Baptist and Reflector
Contrary to an article in The Tennessean on Jan. 9, Amendment 1 did not make abortions illegal in Tennessee. Rather, the vote enabled state legislators to enact restrictions on abortions that were already in place in neighboring states. A 48-hour waiting period for women seeking abortions was enacted by state legislators and signed into law by the governor in 2015.
A number of churches and religious organizations, including the Tennessee Baptist Mission Board, supported Amendment 1 through an effort called “Yes On 1.”
Randy C. Davis, executive director of the TBMB, applauded the ruling. “I am very pleased that the Sixth Circuit Court of Appeals has chosen not to reverse the will of Tennesseans as expressed in the 2014 Constitutional Amendment vote. The opportunity to continue taking steps for the protection of the unborn in Tennessee continues.
“This is a major victory for life,” Davis said.
Brian Harris, president of Tennessee Right to Life, echoed Davis’ sentiments.
“Today’s (Jan. 9) ruling is a vindication of the state’s amendment process and victory for thousands of pro-life Tennesseans who sacrificed to see Amendment 1 passed,” Harris said.
“We are grateful to the legislators who placed the amendment on the ballot, to voters who approved it, and to the Attorney General, Secretary of State, and Coordinator of Elections who all worked tirelessly to defend it,” he continued.
“The voices of Tennessee’s voters have been heard and, as a result, public policy decisions on the matter of abortion can be rightly debated and determined by the people’s representatives,” Harris added.
Because of Tennessee’s lack of restrictions prior to the vote on Amendment 1 in 2014, the state had become an “abortion destination,” ranking third in the nation in number of out-of-state abortions.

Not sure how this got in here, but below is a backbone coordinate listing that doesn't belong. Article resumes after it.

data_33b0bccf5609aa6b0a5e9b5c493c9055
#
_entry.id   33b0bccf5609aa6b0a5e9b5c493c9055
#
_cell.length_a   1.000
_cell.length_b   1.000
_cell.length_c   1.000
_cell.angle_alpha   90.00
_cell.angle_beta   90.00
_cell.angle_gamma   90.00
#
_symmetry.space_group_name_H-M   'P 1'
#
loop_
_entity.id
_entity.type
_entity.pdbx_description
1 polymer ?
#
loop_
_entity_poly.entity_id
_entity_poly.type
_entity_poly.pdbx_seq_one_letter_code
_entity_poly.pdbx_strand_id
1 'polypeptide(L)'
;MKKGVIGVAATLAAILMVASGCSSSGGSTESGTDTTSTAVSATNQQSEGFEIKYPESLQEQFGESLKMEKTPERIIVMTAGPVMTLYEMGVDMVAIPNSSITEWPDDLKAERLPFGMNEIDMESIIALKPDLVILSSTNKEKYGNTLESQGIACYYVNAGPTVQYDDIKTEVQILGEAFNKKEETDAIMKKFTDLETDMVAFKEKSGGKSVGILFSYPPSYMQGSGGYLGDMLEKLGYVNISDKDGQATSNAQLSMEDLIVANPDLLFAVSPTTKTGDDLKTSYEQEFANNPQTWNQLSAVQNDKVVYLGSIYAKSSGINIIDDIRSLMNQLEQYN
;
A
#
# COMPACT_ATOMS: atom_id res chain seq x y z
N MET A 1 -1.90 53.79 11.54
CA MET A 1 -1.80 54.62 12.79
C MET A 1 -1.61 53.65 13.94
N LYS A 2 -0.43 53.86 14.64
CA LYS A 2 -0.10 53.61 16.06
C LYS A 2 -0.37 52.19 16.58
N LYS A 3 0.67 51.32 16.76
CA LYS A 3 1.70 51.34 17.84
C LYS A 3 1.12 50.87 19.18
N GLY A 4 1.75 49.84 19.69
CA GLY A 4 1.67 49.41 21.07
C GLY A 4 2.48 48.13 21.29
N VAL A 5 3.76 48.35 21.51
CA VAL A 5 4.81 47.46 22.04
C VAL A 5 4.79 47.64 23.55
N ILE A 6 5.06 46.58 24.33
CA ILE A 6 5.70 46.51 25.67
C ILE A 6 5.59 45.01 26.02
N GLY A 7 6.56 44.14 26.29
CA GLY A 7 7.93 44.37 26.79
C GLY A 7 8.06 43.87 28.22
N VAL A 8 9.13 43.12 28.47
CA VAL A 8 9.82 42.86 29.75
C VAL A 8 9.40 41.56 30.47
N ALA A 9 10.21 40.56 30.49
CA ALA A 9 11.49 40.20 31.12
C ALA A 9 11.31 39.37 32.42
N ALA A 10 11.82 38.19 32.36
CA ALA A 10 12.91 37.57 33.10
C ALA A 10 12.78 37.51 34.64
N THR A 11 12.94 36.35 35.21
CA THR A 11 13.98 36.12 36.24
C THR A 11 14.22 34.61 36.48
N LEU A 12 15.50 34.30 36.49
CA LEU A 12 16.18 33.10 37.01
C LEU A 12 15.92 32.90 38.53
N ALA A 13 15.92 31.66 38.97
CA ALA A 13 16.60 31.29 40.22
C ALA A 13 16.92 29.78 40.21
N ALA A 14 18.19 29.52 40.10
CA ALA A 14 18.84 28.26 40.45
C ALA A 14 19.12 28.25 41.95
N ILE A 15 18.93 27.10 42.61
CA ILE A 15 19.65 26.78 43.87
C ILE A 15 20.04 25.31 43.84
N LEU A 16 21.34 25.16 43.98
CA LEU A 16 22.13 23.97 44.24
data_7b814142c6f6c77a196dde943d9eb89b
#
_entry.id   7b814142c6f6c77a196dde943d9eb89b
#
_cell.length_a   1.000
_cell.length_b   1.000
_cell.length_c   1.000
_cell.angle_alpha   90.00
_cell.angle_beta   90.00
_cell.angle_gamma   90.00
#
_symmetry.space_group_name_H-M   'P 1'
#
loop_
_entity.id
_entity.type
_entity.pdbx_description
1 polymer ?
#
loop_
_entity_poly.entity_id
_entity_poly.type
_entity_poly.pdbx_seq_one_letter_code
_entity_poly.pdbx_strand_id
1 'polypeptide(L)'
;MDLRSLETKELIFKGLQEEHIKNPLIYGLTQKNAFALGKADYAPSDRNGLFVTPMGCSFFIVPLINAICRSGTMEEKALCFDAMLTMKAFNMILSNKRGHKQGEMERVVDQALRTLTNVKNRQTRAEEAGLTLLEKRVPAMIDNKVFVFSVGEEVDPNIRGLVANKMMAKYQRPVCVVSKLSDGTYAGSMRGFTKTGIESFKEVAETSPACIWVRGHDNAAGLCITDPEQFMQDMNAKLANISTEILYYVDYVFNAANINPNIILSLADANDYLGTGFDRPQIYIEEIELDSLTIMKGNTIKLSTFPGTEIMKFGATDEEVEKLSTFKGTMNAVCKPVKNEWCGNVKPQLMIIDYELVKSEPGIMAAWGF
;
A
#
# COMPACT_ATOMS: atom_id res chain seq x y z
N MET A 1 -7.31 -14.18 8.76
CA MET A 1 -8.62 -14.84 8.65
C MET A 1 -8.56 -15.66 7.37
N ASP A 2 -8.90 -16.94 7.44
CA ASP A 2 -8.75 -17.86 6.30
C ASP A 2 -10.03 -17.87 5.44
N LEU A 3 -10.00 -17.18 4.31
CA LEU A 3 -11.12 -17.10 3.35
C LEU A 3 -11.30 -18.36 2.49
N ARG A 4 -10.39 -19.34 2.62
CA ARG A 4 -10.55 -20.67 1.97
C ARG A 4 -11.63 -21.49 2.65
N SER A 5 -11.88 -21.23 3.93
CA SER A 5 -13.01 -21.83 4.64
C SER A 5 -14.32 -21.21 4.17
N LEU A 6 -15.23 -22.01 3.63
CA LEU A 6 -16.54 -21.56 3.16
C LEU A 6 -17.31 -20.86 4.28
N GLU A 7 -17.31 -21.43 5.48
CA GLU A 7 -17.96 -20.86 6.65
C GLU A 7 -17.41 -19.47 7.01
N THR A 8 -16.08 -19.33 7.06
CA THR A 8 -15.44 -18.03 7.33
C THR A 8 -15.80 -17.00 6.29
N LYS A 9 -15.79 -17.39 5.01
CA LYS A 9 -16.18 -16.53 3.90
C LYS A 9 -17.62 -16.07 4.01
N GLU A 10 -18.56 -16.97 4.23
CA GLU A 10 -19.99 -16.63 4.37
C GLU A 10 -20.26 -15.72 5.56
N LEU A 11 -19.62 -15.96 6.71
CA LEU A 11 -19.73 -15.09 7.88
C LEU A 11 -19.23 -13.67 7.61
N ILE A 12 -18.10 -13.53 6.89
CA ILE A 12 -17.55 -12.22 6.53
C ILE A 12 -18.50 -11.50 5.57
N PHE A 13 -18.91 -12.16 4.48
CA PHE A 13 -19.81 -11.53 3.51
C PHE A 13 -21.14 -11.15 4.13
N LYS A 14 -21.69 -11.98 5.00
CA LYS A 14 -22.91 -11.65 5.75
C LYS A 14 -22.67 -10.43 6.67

Amendment One, which added language to the state constitution that said, in part, “nothing in this Constitution secures or protects a right to an abortion,” was approved by 53 percent of the vote in 2014.
Pro-abortion supporters challenged the vote, claiming how the votes were counted was unconstitutional, The Tennessean reported.
For Amendment 1 to pass it required a majority of the number of votes cast for governor, which it obtained. Pro-abortion supporters argued that voters had to cast ballots in both the governor’s race and on Amendment 1 to have their votes count, according to The Tennessean article.
Opponents of Amendment 1 argued that some voters abstained from voting for a governor while casting ballots on the amendment, which “diluted” the vote.
A federal judge in Nashville agreed with the pro-abortion activists though a judge in Williamson County reached the opposite conclusion.
According to The Tennessean, the Sixth Circuit decision “made clear the Williamson County ruling, which was not appealed, was the correct interpretation of vote counting methods.” — Compiled by B&R Editor Lonnie Wilkey